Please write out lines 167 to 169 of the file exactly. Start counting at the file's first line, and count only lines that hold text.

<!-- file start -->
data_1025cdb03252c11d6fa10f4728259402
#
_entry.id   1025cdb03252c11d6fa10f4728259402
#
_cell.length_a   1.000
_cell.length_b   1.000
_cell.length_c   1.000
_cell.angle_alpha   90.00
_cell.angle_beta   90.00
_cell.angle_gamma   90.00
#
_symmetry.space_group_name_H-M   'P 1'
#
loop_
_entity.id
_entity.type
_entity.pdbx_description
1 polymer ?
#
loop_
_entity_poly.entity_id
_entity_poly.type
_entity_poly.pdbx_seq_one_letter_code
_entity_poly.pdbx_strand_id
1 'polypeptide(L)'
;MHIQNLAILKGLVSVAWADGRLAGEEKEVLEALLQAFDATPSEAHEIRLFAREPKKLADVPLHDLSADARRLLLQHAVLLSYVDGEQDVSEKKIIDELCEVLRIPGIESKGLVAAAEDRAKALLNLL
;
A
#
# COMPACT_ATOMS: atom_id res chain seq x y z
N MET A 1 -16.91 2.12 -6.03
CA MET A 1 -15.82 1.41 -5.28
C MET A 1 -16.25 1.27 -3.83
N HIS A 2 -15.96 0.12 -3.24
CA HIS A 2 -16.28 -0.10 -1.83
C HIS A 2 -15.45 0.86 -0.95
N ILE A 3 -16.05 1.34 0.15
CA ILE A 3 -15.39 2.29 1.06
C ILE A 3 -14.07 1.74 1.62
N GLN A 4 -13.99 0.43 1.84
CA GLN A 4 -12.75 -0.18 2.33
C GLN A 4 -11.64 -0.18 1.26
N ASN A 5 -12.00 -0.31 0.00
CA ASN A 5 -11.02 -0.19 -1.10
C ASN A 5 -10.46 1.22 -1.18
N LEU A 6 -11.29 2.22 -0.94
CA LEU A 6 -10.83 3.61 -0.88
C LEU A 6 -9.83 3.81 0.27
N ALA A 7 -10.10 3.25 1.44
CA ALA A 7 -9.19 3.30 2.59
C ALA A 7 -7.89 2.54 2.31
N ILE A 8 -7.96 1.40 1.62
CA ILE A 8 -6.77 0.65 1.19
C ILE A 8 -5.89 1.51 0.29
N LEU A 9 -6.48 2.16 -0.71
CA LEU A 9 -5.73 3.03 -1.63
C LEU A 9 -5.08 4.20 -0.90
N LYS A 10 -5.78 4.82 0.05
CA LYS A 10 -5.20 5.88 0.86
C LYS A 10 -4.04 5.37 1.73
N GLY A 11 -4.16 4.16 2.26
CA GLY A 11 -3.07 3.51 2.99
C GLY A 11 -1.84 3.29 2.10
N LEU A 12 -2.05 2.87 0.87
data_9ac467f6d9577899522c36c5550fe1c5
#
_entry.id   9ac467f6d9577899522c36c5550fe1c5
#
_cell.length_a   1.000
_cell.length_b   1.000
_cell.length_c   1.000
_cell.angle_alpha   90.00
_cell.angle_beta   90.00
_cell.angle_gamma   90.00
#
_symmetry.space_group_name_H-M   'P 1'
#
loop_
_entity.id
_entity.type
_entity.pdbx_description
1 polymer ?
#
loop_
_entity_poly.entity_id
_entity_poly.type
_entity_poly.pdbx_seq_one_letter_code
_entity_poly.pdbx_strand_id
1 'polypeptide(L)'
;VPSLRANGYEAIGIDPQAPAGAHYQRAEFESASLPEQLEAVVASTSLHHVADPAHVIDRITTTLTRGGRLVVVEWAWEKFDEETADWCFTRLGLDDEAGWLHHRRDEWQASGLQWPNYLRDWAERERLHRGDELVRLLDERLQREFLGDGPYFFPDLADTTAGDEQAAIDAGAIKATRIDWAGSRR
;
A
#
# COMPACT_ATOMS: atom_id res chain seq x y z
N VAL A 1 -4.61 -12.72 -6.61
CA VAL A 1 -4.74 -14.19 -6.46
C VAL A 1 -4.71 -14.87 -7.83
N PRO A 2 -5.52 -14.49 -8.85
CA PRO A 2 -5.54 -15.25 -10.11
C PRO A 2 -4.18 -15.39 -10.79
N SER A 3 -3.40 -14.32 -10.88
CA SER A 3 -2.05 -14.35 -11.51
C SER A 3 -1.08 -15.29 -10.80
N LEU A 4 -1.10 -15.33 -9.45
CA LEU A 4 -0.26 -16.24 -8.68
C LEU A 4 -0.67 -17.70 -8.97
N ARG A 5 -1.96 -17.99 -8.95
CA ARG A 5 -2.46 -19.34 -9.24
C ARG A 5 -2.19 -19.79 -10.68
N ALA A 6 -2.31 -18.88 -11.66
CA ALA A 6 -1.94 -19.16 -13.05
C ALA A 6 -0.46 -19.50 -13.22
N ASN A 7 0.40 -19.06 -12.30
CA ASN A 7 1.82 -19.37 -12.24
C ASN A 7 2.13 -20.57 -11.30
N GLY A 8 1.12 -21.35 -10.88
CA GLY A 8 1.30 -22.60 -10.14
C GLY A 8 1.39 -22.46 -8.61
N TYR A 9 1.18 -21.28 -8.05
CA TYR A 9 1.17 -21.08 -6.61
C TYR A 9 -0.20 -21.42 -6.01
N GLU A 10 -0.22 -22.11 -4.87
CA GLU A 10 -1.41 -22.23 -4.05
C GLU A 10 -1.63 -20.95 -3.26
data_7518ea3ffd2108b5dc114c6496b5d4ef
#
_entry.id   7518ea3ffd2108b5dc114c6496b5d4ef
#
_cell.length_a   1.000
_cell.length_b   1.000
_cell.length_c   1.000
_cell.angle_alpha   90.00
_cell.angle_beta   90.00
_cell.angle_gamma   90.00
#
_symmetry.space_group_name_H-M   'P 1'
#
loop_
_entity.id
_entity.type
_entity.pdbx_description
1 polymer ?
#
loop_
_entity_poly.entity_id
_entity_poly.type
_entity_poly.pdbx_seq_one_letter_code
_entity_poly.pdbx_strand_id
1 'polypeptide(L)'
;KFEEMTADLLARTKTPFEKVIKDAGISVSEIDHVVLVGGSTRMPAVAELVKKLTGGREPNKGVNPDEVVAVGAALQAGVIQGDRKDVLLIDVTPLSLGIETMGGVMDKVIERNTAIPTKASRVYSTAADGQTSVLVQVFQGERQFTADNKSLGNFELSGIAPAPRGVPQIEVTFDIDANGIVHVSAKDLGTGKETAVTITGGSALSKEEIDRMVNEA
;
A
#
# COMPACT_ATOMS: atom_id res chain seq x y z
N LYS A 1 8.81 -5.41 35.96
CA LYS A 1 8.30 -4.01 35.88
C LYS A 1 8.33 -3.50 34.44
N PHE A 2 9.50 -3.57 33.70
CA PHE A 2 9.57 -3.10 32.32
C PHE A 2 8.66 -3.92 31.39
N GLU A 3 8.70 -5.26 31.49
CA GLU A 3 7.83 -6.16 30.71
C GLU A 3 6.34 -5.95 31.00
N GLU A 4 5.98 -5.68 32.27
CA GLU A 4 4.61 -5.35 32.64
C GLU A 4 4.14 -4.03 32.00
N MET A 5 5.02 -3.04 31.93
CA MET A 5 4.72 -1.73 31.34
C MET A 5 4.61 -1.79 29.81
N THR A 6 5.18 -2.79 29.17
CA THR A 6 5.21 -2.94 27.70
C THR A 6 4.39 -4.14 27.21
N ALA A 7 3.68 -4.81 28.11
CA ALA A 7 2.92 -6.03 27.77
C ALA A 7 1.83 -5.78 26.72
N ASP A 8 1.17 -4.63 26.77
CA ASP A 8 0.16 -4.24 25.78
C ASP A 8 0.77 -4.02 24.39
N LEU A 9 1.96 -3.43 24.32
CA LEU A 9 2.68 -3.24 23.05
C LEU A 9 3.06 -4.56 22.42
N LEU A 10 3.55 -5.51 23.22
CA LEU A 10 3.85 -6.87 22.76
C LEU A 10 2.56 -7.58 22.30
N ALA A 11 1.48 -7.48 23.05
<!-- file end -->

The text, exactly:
N MET A 5 5.02 -3.04 31.93
CA MET A 5 4.72 -1.73 31.34
C MET A 5 4.61 -1.79 29.81